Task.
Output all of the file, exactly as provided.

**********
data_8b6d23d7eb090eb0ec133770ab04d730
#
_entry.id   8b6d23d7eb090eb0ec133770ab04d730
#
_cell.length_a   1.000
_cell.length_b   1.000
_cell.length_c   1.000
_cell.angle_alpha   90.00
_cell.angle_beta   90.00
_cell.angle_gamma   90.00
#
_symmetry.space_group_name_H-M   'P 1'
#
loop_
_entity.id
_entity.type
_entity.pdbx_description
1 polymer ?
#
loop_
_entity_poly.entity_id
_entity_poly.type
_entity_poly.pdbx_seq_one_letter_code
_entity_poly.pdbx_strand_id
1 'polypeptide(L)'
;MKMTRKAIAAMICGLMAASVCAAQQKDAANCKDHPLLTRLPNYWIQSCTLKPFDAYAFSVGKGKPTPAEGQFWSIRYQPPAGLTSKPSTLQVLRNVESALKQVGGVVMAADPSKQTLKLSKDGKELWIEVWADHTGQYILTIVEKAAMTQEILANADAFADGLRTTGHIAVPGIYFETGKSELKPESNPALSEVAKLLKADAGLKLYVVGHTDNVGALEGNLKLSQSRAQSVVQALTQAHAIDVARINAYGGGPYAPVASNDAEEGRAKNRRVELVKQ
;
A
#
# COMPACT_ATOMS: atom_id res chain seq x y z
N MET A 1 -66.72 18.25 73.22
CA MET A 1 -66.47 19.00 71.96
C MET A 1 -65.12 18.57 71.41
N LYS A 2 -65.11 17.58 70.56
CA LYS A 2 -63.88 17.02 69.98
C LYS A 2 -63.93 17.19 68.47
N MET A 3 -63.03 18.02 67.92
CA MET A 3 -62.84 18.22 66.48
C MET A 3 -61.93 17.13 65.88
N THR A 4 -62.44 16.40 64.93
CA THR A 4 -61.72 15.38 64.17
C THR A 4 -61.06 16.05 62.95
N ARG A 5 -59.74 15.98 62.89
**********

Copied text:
data_8b6d23d7eb090eb0ec133770ab04d730
#
_entry.id   8b6d23d7eb090eb0ec133770ab04d730
#
_cell.length_a   1.000
_cell.length_b   1.000
_cell.length_c   1.000
_cell.angle_alpha   90.00
_cell.angle_beta   90.00
_cell.angle_gamma   90.00
#
_symmetry.space_group_name_H-M   'P 1'
#
loop_
_entity.id
_entity.type
_entity.pdbx_description
1 polymer ?
#
loop_
_entity_poly.entity_id
_entity_poly.type
_entity_poly.pdbx_seq_one_letter_code
_entity_poly.pdbx_strand_id
1 'polypeptide(L)'
;MKMTRKAIAAMICGLMAASVCAAQQKDAANCKDHPLLTRLPNYWIQSCTLKPFDAYAFSVGKGKPTPAEGQFWSIRYQPPAGLTSKPSTLQVLRNVESALKQVGGVVMAADPSKQTLKLSKDGKELWIEVWADHTGQYILTIVEKAAMTQEILANADAFADGLRTTGHIAVPGIYFETGKSELKPESNPALSEVAKLLKADAGLKLYVVGHTDNVGALEGNLKLSQSRAQSVVQALTQAHAIDVARINAYGGGPYAPVASNDAEEGRAKNRRVELVKQ
;
A
#
# COMPACT_ATOMS: atom_id res chain seq x y z
N MET A 1 -66.72 18.25 73.22
CA MET A 1 -66.47 19.00 71.96
C MET A 1 -65.12 18.57 71.41
N LYS A 2 -65.11 17.58 70.56
CA LYS A 2 -63.88 17.02 69.98
C LYS A 2 -63.93 17.19 68.47
N MET A 3 -63.03 18.02 67.92
CA MET A 3 -62.84 18.22 66.48
C MET A 3 -61.93 17.13 65.88
N THR A 4 -62.44 16.40 64.93
CA THR A 4 -61.72 15.38 64.17
C THR A 4 -61.06 16.05 62.95
N ARG A 5 -59.74 15.98 62.89